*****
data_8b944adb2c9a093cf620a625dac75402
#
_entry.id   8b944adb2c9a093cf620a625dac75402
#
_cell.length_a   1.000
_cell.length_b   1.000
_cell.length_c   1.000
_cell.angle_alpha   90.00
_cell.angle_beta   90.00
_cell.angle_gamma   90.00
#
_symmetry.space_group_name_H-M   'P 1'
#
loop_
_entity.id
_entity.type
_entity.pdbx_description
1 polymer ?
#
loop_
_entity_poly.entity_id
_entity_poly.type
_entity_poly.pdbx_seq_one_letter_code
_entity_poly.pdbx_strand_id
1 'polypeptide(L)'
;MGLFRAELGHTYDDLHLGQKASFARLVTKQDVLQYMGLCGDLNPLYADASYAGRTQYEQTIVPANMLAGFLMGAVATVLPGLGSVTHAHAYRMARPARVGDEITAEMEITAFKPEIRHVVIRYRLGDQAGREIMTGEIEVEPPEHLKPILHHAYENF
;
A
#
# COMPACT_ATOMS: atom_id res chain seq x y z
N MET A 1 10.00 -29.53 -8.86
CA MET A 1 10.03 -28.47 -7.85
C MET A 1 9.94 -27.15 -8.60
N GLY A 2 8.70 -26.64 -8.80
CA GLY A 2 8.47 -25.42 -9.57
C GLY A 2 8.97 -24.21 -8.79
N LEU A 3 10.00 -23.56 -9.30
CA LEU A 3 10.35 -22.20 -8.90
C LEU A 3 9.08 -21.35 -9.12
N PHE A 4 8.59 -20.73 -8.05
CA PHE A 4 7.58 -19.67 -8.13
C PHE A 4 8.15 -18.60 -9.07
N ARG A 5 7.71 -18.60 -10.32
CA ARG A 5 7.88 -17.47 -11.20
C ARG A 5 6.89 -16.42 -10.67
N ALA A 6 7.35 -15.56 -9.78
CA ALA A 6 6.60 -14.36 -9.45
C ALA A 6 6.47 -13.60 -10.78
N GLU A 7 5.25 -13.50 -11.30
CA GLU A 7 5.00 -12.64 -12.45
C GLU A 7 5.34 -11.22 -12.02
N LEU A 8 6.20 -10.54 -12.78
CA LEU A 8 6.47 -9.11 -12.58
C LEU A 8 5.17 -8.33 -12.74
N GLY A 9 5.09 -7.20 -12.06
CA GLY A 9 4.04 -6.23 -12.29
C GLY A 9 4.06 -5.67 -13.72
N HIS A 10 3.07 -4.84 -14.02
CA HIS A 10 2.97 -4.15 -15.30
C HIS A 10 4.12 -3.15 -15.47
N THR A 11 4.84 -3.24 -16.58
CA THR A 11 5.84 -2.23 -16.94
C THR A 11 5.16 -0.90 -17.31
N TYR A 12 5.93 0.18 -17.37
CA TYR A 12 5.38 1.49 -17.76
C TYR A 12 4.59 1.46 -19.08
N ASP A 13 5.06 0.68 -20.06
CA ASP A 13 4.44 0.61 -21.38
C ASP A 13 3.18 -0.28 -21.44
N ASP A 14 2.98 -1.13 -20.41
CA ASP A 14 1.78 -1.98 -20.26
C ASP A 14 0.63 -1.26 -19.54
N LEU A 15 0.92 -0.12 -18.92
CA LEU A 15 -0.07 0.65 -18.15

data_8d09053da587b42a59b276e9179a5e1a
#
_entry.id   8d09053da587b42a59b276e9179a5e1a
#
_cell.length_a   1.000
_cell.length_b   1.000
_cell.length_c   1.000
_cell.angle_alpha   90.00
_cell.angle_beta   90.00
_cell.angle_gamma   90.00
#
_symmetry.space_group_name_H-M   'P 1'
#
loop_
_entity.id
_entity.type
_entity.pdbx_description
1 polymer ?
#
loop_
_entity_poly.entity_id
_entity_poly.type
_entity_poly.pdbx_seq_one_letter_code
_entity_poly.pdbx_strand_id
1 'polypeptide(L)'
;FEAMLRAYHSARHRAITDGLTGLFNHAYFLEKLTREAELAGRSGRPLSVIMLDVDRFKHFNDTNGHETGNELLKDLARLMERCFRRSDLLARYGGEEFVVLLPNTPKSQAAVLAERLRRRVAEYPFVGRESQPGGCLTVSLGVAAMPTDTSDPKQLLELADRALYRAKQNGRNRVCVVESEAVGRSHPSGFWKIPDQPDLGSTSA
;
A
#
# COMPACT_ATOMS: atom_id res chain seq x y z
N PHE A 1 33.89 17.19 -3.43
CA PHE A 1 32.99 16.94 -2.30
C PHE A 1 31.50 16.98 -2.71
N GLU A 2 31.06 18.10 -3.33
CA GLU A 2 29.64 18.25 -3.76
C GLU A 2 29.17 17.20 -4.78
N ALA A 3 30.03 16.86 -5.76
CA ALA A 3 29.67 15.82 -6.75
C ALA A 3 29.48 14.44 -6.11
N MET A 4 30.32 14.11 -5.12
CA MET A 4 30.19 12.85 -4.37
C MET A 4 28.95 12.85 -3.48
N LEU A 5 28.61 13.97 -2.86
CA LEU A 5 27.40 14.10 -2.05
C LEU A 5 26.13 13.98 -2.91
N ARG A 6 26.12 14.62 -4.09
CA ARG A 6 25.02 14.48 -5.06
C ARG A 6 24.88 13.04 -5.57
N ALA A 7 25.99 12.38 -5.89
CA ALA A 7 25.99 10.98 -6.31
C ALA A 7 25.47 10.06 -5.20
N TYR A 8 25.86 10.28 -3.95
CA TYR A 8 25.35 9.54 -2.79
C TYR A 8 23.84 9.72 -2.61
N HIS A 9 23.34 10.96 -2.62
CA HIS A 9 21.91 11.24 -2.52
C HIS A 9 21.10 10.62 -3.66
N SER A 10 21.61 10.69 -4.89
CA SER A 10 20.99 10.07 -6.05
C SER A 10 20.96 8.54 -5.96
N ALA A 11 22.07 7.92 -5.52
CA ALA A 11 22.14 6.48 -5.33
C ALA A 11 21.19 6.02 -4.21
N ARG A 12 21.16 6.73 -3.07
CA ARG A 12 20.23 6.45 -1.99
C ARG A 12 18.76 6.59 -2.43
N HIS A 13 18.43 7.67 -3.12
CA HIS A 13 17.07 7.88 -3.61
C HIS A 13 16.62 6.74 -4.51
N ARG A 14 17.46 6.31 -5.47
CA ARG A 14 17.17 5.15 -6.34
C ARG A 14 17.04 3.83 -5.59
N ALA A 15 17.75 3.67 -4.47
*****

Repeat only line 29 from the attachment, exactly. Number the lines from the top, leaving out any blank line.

#